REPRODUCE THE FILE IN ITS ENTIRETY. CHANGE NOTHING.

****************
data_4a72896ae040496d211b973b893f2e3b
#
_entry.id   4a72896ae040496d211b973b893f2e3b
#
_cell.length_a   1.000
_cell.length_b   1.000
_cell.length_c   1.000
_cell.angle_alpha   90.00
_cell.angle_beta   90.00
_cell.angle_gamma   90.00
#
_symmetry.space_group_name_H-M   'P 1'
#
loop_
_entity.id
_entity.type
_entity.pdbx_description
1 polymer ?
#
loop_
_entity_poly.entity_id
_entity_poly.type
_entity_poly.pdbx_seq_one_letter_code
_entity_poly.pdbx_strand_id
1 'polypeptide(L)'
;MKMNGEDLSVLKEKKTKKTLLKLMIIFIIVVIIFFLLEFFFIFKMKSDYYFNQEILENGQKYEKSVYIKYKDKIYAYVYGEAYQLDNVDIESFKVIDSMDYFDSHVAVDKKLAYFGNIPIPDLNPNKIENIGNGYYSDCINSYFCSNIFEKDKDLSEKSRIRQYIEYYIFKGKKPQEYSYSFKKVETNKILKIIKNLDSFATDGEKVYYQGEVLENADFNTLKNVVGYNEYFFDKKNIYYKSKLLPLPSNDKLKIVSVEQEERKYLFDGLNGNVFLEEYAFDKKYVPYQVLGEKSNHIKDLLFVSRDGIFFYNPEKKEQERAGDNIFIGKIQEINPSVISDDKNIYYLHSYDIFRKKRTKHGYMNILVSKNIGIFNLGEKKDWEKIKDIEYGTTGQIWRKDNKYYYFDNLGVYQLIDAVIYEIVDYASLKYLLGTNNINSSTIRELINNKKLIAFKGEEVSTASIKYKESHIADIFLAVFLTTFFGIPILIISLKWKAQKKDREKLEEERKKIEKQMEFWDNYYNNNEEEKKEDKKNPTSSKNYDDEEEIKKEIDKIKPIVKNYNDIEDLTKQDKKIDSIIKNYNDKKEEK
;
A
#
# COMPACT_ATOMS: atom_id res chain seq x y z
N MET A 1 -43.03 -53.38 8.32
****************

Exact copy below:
data_4a72896ae040496d211b973b893f2e3b
#
_entry.id   4a72896ae040496d211b973b893f2e3b
#
_cell.length_a   1.000
_cell.length_b   1.000
_cell.length_c   1.000
_cell.angle_alpha   90.00
_cell.angle_beta   90.00
_cell.angle_gamma   90.00
#
_symmetry.space_group_name_H-M   'P 1'
#
loop_
_entity.id
_entity.type
_entity.pdbx_description
1 polymer ?
#
loop_
_entity_poly.entity_id
_entity_poly.type
_entity_poly.pdbx_seq_one_letter_code
_entity_poly.pdbx_strand_id
1 'polypeptide(L)'
;MKMNGEDLSVLKEKKTKKTLLKLMIIFIIVVIIFFLLEFFFIFKMKSDYYFNQEILENGQKYEKSVYIKYKDKIYAYVYGEAYQLDNVDIESFKVIDSMDYFDSHVAVDKKLAYFGNIPIPDLNPNKIENIGNGYYSDCINSYFCSNIFEKDKDLSEKSRIRQYIEYYIFKGKKPQEYSYSFKKVETNKILKIIKNLDSFATDGEKVYYQGEVLENADFNTLKNVVGYNEYFFDKKNIYYKSKLLPLPSNDKLKIVSVEQEERKYLFDGLNGNVFLEEYAFDKKYVPYQVLGEKSNHIKDLLFVSRDGIFFYNPEKKEQERAGDNIFIGKIQEINPSVISDDKNIYYLHSYDIFRKKRTKHGYMNILVSKNIGIFNLGEKKDWEKIKDIEYGTTGQIWRKDNKYYYFDNLGVYQLIDAVIYEIVDYASLKYLLGTNNINSSTIRELINNKKLIAFKGEEVSTASIKYKESHIADIFLAVFLTTFFGIPILIISLKWKAQKKDREKLEEERKKIEKQMEFWDNYYNNNEEEKKEDKKNPTSSKNYDDEEEIKKEIDKIKPIVKNYNDIEDLTKQDKKIDSIIKNYNDKKEEK
;
A
#
# COMPACT_ATOMS: atom_id res chain seq x y z
N MET A 1 -43.03 -53.38 8.32